Despite its made-for-TV feel, Extraordinary Measures works on its own terms
John Crowley (Brendan Fraser) is, for the time being, the doting father of three kids. One son and a beatifically smiling daughter could go any day: Both are wheelchair-bound and on respirators, afflicted with a degenerative genetic disorder called Pompe disease.
Shaken up by another emergency-ward close call, Crowley quits his marketing job to make a pilgrimage to Nebraska and corner Dr. Robert Stonehill, a university medical researcher working out an enzyme treatment for Pompe (mostly by writing on a dry-erase board). Executive producer Harrison Ford plays Stonehill as a “loose cannon”—that is, he drives a beat-up Ford Ranger, cranks up Boomer FM gold in the lab, and scares off sources of potential research funding with his irascible prickliness.
Extraordinary Measures is best when dealing with the connection between family life and economics, personal passion and impersonal institutions (the background is mostly labs, hospitals and corporate parks). Business-savvy Crowley, frantic for a chance to save his kids, convinces Stonehill that he can raise funds for a biotech start-up to put the underfunded doctor’s theories into practice. To work toward the greater good of an expedited cure, both men will adapt—and compromise—themselves to the rules of the game. Crowley, for an infusion of corporate cash, has to forget his personal stake to talk about “acceptable loss” and pitch the “highly lucrative” potential of a possible treatment. (Extraordinary Measures, billed as “Inspired by a True Story,” has made its own compromises to screen drama—there is a real John Crowley who might basically descry his own life here, but no real Stonehill.)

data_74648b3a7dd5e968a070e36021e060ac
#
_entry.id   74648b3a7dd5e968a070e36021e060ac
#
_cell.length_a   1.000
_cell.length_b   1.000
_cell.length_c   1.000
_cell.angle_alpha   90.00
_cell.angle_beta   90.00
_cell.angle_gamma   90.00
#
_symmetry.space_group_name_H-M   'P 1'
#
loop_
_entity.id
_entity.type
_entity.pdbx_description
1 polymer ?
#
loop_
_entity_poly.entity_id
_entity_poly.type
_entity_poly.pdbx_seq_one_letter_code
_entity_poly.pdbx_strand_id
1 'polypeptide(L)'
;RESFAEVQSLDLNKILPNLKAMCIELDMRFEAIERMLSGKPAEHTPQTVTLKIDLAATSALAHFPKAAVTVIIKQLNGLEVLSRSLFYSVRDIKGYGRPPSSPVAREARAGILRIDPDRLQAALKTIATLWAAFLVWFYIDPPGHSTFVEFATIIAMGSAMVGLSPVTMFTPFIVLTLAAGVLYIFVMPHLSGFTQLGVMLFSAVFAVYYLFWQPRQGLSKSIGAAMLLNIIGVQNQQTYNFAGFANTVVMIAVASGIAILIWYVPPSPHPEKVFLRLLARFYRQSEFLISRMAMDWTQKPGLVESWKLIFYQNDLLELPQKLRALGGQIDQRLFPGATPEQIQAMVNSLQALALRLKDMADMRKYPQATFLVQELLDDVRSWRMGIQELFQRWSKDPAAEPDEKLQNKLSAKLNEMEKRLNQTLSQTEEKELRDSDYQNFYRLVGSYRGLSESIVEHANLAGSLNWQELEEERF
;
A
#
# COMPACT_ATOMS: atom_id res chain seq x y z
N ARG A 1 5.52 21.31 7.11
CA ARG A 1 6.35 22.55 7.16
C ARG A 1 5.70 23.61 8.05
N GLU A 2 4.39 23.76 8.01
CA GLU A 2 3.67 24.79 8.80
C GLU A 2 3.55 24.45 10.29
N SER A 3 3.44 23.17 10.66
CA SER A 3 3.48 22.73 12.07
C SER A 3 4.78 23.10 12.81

This is the first release by CBS Films, and looks it. “Did you see Harrison Ford has a TV show coming out?” asked a friend who’d seen a prime-time commercial for Measures. Given the Movie of the Week lighting, the mistake is understandable. Andrea Guerra’s emotionally instructive score gunks up every crack and corner in the movie. But even while winning the generic title sweepstakes, Extraordinary Measures works according to its terms. Fraser is open and appealing, and Ford, his acting mostly isolated in the right corner of his mouth, does well enough with a secondary part. Stonehill’s curmudgeonliness is even fitting for an actor who’s evinced no visible pleasure in being onscreen for at least the past decade.